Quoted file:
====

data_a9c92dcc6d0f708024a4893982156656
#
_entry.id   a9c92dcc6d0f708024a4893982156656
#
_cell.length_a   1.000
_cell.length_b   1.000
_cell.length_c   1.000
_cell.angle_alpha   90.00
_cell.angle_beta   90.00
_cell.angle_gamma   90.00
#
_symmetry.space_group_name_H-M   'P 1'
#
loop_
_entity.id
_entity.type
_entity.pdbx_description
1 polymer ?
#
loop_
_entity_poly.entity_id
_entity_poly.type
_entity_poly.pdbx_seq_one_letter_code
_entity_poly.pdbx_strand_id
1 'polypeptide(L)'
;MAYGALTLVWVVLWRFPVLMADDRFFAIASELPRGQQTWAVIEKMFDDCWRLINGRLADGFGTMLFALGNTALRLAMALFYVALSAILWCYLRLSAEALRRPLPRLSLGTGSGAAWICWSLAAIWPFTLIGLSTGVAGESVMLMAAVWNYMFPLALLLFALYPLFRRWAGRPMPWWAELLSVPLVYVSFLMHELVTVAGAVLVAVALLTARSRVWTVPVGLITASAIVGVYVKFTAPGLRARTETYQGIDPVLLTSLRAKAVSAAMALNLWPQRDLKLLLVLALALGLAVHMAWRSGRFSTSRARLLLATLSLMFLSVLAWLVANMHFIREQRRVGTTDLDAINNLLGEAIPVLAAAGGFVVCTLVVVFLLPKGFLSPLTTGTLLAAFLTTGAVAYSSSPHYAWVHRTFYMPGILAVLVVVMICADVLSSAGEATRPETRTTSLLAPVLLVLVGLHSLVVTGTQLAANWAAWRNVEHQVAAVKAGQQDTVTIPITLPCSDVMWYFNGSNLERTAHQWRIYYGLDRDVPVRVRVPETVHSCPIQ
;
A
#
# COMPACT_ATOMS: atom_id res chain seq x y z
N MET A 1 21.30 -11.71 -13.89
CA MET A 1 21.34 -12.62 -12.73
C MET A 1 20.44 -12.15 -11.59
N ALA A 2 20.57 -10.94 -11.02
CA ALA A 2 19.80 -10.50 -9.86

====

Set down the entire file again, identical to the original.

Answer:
data_a9c92dcc6d0f708024a4893982156656
#
_entry.id   a9c92dcc6d0f708024a4893982156656
#
_cell.length_a   1.000
_cell.length_b   1.000
_cell.length_c   1.000
_cell.angle_alpha   90.00
_cell.angle_beta   90.00
_cell.angle_gamma   90.00
#
_symmetry.space_group_name_H-M   'P 1'
#
loop_
_entity.id
_entity.type
_entity.pdbx_description
1 polymer ?
#
loop_
_entity_poly.entity_id
_entity_poly.type
_entity_poly.pdbx_seq_one_letter_code
_entity_poly.pdbx_strand_id
1 'polypeptide(L)'
;MAYGALTLVWVVLWRFPVLMADDRFFAIASELPRGQQTWAVIEKMFDDCWRLINGRLADGFGTMLFALGNTALRLAMALFYVALSAILWCYLRLSAEALRRPLPRLSLGTGSGAAWICWSLAAIWPFTLIGLSTGVAGESVMLMAAVWNYMFPLALLLFALYPLFRRWAGRPMPWWAELLSVPLVYVSFLMHELVTVAGAVLVAVALLTARSRVWTVPVGLITASAIVGVYVKFTAPGLRARTETYQGIDPVLLTSLRAKAVSAAMALNLWPQRDLKLLLVLALALGLAVHMAWRSGRFSTSRARLLLATLSLMFLSVLAWLVANMHFIREQRRVGTTDLDAINNLLGEAIPVLAAAGGFVVCTLVVVFLLPKGFLSPLTTGTLLAAFLTTGAVAYSSSPHYAWVHRTFYMPGILAVLVVVMICADVLSSAGEATRPETRTTSLLAPVLLVLVGLHSLVVTGTQLAANWAAWRNVEHQVAAVKAGQQDTVTIPITLPCSDVMWYFNGSNLERTAHQWRIYYGLDRDVPVRVRVPETVHSCPIQ
;
A
#
# COMPACT_ATOMS: atom_id res chain seq x y z
N MET A 1 21.30 -11.71 -13.89
CA MET A 1 21.34 -12.62 -12.73
C MET A 1 20.44 -12.15 -11.59
N ALA A 2 20.57 -10.94 -11.02
CA ALA A 2 19.80 -10.50 -9.86